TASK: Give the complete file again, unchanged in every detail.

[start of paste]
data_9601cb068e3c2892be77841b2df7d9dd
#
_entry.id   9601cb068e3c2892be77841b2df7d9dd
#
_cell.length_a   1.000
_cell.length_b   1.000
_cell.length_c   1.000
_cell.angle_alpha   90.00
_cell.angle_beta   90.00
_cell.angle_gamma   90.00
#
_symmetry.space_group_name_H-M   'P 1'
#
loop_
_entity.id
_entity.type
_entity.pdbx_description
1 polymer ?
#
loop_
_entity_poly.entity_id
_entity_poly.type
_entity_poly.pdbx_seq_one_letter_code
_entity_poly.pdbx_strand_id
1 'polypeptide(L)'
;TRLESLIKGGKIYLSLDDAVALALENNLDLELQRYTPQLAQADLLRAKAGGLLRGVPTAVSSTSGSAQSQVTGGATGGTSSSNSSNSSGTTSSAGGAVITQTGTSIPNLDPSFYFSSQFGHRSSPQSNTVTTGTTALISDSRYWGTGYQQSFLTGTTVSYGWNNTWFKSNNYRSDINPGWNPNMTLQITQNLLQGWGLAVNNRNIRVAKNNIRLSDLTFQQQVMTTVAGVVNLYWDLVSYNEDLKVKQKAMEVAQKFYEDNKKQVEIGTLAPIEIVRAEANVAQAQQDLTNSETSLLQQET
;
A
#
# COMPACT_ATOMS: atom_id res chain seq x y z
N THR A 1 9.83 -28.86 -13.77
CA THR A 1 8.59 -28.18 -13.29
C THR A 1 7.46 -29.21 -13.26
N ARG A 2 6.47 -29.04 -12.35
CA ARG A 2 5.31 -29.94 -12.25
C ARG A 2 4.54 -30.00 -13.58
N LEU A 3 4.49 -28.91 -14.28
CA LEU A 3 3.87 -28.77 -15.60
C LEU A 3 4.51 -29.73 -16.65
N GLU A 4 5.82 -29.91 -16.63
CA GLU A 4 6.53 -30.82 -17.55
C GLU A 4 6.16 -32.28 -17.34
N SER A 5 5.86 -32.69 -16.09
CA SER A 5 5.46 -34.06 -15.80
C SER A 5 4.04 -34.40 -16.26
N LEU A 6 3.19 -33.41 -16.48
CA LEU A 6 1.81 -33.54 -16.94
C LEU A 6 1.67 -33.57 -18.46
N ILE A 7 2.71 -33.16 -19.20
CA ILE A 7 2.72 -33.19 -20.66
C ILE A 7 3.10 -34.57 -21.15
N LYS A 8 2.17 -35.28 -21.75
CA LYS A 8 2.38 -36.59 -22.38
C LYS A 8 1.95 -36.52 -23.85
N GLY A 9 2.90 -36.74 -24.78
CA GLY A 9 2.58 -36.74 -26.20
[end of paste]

data_9601cb068e3c2892be77841b2df7d9dd
#
_entry.id   9601cb068e3c2892be77841b2df7d9dd
#
_cell.length_a   1.000
_cell.length_b   1.000
_cell.length_c   1.000
_cell.angle_alpha   90.00
_cell.angle_beta   90.00
_cell.angle_gamma   90.00
#
_symmetry.space_group_name_H-M   'P 1'
#
loop_
_entity.id
_entity.type
_entity.pdbx_description
1 polymer ?
#
loop_
_entity_poly.entity_id
_entity_poly.type
_entity_poly.pdbx_seq_one_letter_code
_entity_poly.pdbx_strand_id
1 'polypeptide(L)'
;TRLESLIKGGKIYLSLDDAVALALENNLDLELQRYTPQLAQADLLRAKAGGLLRGVPTAVSSTSGSAQSQVTGGATGGTSSSNSSNSSGTTSSAGGAVITQTGTSIPNLDPSFYFSSQFGHRSSPQSNTVTTGTTALISDSRYWGTGYQQSFLTGTTVSYGWNNTWFKSNNYRSDINPGWNPNMTLQITQNLLQGWGLAVNNRNIRVAKNNIRLSDLTFQQQVMTTVAGVVNLYWDLVSYNEDLKVKQKAMEVAQKFYEDNKKQVEIGTLAPIEIVRAEANVAQAQQDLTNSETSLLQQET
;
A
#
# COMPACT_ATOMS: atom_id res chain seq x y z
N THR A 1 9.83 -28.86 -13.77
CA THR A 1 8.59 -28.18 -13.29
C THR A 1 7.46 -29.21 -13.26
N ARG A 2 6.47 -29.04 -12.35
CA ARG A 2 5.31 -29.94 -12.25
C ARG A 2 4.54 -30.00 -13.58
N LEU A 3 4.49 -28.91 -14.28
CA LEU A 3 3.87 -28.77 -15.60
C LEU A 3 4.51 -29.73 -16.65
N GLU A 4 5.82 -29.91 -16.63
CA GLU A 4 6.53 -30.82 -17.55
C GLU A 4 6.16 -32.28 -17.34
N SER A 5 5.86 -32.69 -16.09
CA SER A 5 5.46 -34.06 -15.80
C SER A 5 4.04 -34.40 -16.26
N LEU A 6 3.19 -33.41 -16.48
CA LEU A 6 1.81 -33.54 -16.94
C LEU A 6 1.67 -33.57 -18.46
N ILE A 7 2.71 -33.16 -19.20
CA ILE A 7 2.72 -33.19 -20.66
C ILE A 7 3.10 -34.57 -21.15
N LYS A 8 2.17 -35.28 -21.75
CA LYS A 8 2.38 -36.59 -22.38
C LYS A 8 1.95 -36.52 -23.85
N GLY A 9 2.90 -36.74 -24.78
CA GLY A 9 2.58 -36.74 -26.20